Ivison begs the question in the form of a question: “But does anyone seriously think Mr. Harper emerges from the isotope screw-up looking more competent or trustworthy?”. ANSWER: Yes, actually. I do think he is now more competent and trustworthy. There you go. That’s what you call a boomerang question.
I’ve been calling for Harper and his cabinet to fire most of the liberals and leftists and sometimes outright Marxists who have been appointed, by decades of liberal-left politicians and their appointees, to the now absolutely countless liberal-left committees, agencies, bureaus, “corporations”, tribunals, departments, regulators, and sundry other diocese of liberal-left nanny-statism, most of which were designed (by those same liberals) to advance their own liberal-left secular-progressive theocracy in Canada. The second part of my call has been for Harper and his cabinet to then dump most of those agencies (…) and hire good solid true blue conservatives to lead whatever is left standing. They should do the same with the courts including the Supreme Court. They should do this for twenty years if they can stay in power that long (looks like they can). Then and only then will we have something resembling balance in this country. It will take that long. And then we will have a far smaller, less intrusive, forward-looking, principled, sound nation-building governing regimen in place. That’s actual progress.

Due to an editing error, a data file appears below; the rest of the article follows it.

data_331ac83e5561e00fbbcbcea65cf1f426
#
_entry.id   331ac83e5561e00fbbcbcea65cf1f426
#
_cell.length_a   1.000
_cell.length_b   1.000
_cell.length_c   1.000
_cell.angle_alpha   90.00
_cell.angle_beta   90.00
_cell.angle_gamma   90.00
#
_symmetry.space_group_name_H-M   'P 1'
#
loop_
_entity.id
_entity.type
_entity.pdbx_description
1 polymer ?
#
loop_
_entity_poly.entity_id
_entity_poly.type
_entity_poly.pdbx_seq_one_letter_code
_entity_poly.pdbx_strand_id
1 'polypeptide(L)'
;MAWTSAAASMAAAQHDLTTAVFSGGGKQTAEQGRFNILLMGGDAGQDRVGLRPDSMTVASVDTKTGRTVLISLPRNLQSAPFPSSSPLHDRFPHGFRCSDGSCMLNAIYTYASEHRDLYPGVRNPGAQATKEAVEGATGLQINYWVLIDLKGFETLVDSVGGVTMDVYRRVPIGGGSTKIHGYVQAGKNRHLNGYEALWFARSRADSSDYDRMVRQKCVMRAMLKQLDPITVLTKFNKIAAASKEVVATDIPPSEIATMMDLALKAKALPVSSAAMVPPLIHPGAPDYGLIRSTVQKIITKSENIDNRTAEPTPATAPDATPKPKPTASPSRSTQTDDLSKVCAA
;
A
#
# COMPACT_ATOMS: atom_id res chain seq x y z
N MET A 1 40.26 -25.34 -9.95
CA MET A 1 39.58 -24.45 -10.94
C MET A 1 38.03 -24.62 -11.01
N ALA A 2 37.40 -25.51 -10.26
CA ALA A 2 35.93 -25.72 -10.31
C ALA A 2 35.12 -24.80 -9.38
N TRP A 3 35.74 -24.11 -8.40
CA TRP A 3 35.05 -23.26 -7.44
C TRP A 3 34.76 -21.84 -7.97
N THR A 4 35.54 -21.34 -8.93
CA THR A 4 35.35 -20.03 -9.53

Governments (all liberal over the past 40 years) have appointed these people to Canada’s countless, oftentimes useless or worse branches of liberalism, and now, they have every right to fire them when things aren’t going their way. To pretend otherwise is to reveal nothing but a whiny liberal bias and an embarrassingly obvious inclination to behave as a pantywaist, caterwauling every time things that were set up to make it easy for liberalism to sweep the nation, such as creating all these regulators and agencies and appoint liberals to all the leading posts, are suddenly used in precisely the opposite way to undo that damage. It’s a bit of a hoist with one’s own petard! And it’s just funny to those of us who see these things clearly and objectively and who have Canada’s best interests—rather than the interests of Fabian socialists or liberals—at heart.
I suggest we do here as the Americans do there: make it quite clear that civil servants in charge of big departments (those that remain after the likes of me are done with ‘em!) all serve at the pleasure of the current Prime Minister and cabinet, and make it a routine to hire those people—new people if you want —that you want to lead these organizations after the official swearing in. Resigning upon new election results would simply be routine. Make it clear that these are political appointments. They all have been, after all. You want to change it now, suddenly, even though it has clearly been all politics all this time? You reveal an interest other than democracy and Canada, then. And personally, I’m on Canada’s side.
Politics is hard, huh liberals?